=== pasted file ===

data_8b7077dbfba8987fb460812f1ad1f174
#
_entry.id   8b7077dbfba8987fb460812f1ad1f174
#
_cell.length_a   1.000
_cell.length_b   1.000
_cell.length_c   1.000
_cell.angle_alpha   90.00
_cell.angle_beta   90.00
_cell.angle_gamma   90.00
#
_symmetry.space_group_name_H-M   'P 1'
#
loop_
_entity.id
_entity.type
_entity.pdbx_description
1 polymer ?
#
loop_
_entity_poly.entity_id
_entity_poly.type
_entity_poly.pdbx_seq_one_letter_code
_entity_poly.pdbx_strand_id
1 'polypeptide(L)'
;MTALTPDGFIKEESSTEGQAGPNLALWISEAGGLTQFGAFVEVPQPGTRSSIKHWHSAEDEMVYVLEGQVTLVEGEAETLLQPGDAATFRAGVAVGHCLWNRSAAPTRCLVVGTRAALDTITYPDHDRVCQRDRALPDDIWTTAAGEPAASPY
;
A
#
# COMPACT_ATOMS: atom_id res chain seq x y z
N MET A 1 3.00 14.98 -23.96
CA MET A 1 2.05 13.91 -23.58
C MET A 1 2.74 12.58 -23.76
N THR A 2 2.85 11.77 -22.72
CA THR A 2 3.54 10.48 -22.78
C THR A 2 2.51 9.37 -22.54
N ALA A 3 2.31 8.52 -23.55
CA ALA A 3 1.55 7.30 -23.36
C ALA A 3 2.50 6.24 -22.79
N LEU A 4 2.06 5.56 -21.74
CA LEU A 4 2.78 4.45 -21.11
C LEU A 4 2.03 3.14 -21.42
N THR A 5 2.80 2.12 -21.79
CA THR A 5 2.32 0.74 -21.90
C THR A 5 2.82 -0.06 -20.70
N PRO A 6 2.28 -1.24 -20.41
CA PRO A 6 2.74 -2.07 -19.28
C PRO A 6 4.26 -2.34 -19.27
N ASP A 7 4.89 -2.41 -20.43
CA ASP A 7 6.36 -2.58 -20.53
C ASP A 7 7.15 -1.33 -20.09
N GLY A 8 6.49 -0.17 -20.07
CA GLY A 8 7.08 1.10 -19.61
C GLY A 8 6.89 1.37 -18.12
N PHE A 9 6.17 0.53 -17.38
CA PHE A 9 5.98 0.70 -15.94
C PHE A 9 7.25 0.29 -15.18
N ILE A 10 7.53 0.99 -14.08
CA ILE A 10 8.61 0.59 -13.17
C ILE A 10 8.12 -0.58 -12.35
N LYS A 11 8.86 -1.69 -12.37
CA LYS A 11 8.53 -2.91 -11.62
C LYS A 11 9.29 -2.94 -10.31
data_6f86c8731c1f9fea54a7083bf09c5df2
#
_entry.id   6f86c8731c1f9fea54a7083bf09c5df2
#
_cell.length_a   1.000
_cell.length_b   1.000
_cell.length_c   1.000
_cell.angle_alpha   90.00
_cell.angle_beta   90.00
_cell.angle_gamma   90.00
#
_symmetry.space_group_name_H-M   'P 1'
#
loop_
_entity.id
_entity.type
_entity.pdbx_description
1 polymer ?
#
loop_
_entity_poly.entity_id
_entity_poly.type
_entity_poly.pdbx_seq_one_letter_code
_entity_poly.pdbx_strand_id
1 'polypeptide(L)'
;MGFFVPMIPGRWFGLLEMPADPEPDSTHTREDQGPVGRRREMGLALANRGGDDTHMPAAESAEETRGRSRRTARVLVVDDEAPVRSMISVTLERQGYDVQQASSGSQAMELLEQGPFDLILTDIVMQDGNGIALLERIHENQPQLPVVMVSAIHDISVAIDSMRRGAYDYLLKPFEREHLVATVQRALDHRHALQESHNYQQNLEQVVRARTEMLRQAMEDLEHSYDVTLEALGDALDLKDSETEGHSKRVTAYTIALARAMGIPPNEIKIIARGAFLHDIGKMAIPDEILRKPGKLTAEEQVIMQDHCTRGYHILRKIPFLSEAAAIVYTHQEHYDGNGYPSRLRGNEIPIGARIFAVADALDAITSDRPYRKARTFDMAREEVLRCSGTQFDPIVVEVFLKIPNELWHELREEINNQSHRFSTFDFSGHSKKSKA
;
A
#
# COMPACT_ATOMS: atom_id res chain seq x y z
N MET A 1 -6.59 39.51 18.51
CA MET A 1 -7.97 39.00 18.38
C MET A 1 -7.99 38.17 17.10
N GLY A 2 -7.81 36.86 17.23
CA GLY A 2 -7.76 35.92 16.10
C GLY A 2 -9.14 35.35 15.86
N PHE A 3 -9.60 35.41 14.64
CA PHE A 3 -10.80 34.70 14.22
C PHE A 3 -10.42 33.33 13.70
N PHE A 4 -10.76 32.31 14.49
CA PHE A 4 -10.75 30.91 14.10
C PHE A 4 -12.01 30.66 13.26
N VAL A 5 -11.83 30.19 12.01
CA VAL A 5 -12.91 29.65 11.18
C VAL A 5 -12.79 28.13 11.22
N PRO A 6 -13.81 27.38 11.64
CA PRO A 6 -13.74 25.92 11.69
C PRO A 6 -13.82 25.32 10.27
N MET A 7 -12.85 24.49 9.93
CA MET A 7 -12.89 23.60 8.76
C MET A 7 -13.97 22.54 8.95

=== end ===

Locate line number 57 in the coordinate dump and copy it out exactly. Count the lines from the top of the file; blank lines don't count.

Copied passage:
C PHE A 9 7.25 0.29 -15.18